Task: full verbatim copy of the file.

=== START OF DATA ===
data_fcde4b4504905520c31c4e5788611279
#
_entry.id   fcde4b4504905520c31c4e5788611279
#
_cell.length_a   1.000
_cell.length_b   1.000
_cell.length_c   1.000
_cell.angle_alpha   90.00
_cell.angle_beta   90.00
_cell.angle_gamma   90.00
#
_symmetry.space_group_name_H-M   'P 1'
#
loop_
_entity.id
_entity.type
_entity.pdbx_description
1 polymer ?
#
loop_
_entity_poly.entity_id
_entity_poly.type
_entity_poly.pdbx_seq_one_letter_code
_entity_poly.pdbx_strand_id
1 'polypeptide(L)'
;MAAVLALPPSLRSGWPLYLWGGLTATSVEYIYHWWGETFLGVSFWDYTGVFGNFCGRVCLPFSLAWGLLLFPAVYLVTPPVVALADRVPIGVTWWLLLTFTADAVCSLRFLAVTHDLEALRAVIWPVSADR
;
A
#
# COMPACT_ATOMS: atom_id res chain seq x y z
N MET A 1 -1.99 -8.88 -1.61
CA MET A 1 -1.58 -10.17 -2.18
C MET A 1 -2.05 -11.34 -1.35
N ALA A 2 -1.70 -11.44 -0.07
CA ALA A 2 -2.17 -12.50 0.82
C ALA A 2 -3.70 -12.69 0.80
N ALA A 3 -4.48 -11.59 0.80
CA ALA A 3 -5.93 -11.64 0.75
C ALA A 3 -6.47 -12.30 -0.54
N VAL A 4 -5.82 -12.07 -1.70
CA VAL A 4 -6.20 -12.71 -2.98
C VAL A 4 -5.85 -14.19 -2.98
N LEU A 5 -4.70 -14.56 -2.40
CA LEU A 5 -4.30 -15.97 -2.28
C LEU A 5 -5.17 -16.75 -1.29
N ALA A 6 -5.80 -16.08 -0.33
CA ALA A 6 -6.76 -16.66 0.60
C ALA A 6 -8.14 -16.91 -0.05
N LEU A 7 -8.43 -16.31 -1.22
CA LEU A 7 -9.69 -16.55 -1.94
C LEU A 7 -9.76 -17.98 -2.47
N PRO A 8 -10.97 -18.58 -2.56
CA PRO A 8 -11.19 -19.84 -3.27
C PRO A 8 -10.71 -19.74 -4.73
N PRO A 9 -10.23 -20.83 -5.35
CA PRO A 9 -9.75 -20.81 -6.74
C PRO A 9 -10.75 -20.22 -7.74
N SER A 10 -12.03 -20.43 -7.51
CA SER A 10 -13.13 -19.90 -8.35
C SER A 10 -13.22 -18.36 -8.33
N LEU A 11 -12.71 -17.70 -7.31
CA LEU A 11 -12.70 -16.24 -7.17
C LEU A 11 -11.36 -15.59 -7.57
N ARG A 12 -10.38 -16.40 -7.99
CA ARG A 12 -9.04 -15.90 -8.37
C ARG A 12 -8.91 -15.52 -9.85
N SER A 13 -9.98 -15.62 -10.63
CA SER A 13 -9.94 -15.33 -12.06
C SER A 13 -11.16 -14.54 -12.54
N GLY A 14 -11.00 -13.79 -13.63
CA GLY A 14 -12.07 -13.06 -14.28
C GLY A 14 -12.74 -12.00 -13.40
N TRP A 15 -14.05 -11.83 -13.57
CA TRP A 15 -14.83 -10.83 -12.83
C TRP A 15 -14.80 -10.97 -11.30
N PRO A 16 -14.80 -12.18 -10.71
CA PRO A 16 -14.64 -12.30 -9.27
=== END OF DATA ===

data_fcde4b4504905520c31c4e5788611279
#
_entry.id   fcde4b4504905520c31c4e5788611279
#
_cell.length_a   1.000
_cell.length_b   1.000
_cell.length_c   1.000
_cell.angle_alpha   90.00
_cell.angle_beta   90.00
_cell.angle_gamma   90.00
#
_symmetry.space_group_name_H-M   'P 1'
#
loop_
_entity.id
_entity.type
_entity.pdbx_description
1 polymer ?
#
loop_
_entity_poly.entity_id
_entity_poly.type
_entity_poly.pdbx_seq_one_letter_code
_entity_poly.pdbx_strand_id
1 'polypeptide(L)'
;MAAVLALPPSLRSGWPLYLWGGLTATSVEYIYHWWGETFLGVSFWDYTGVFGNFCGRVCLPFSLAWGLLLFPAVYLVTPPVVALADRVPIGVTWWLLLTFTADAVCSLRFLAVTHDLEALRAVIWPVSADR
;
A
#
# COMPACT_ATOMS: atom_id res chain seq x y z
N MET A 1 -1.99 -8.88 -1.61
CA MET A 1 -1.58 -10.17 -2.18
C MET A 1 -2.05 -11.34 -1.35
N ALA A 2 -1.70 -11.44 -0.07
CA ALA A 2 -2.17 -12.50 0.82
C ALA A 2 -3.70 -12.69 0.80
N ALA A 3 -4.48 -11.59 0.80
CA ALA A 3 -5.93 -11.64 0.75
C ALA A 3 -6.47 -12.30 -0.54
N VAL A 4 -5.82 -12.07 -1.70
CA VAL A 4 -6.20 -12.71 -2.98
C VAL A 4 -5.85 -14.19 -2.98
N LEU A 5 -4.70 -14.56 -2.40
CA LEU A 5 -4.30 -15.97 -2.28
C LEU A 5 -5.17 -16.75 -1.29
N ALA A 6 -5.80 -16.08 -0.33
CA ALA A 6 -6.76 -16.66 0.60
C ALA A 6 -8.14 -16.91 -0.05
N LEU A 7 -8.43 -16.31 -1.22
CA LEU A 7 -9.69 -16.55 -1.94
C LEU A 7 -9.76 -17.98 -2.47
N PRO A 8 -10.97 -18.58 -2.56
CA PRO A 8 -11.19 -19.84 -3.27
C PRO A 8 -10.71 -19.74 -4.73
N PRO A 9 -10.23 -20.83 -5.35
CA PRO A 9 -9.75 -20.81 -6.74
C PRO A 9 -10.75 -20.22 -7.74
N SER A 10 -12.03 -20.43 -7.51
CA SER A 10 -13.13 -19.90 -8.35
C SER A 10 -13.22 -18.36 -8.33
N LEU A 11 -12.71 -17.70 -7.31
CA LEU A 11 -12.70 -16.24 -7.17
C LEU A 11 -11.36 -15.59 -7.57
N ARG A 12 -10.38 -16.40 -7.99
CA ARG A 12 -9.04 -15.90 -8.37
C ARG A 12 -8.91 -15.52 -9.85
N SER A 13 -9.98 -15.62 -10.63
CA SER A 13 -9.94 -15.33 -12.06
C SER A 13 -11.16 -14.54 -12.54
N GLY A 14 -11.00 -13.79 -13.63
CA GLY A 14 -12.07 -13.06 -14.28
C GLY A 14 -12.74 -12.00 -13.40
N TRP A 15 -14.05 -11.83 -13.57
CA TRP A 15 -14.83 -10.83 -12.83
C TRP A 15 -14.80 -10.97 -11.30
N PRO A 16 -14.80 -12.18 -10.71
CA PRO A 16 -14.64 -12.30 -9.27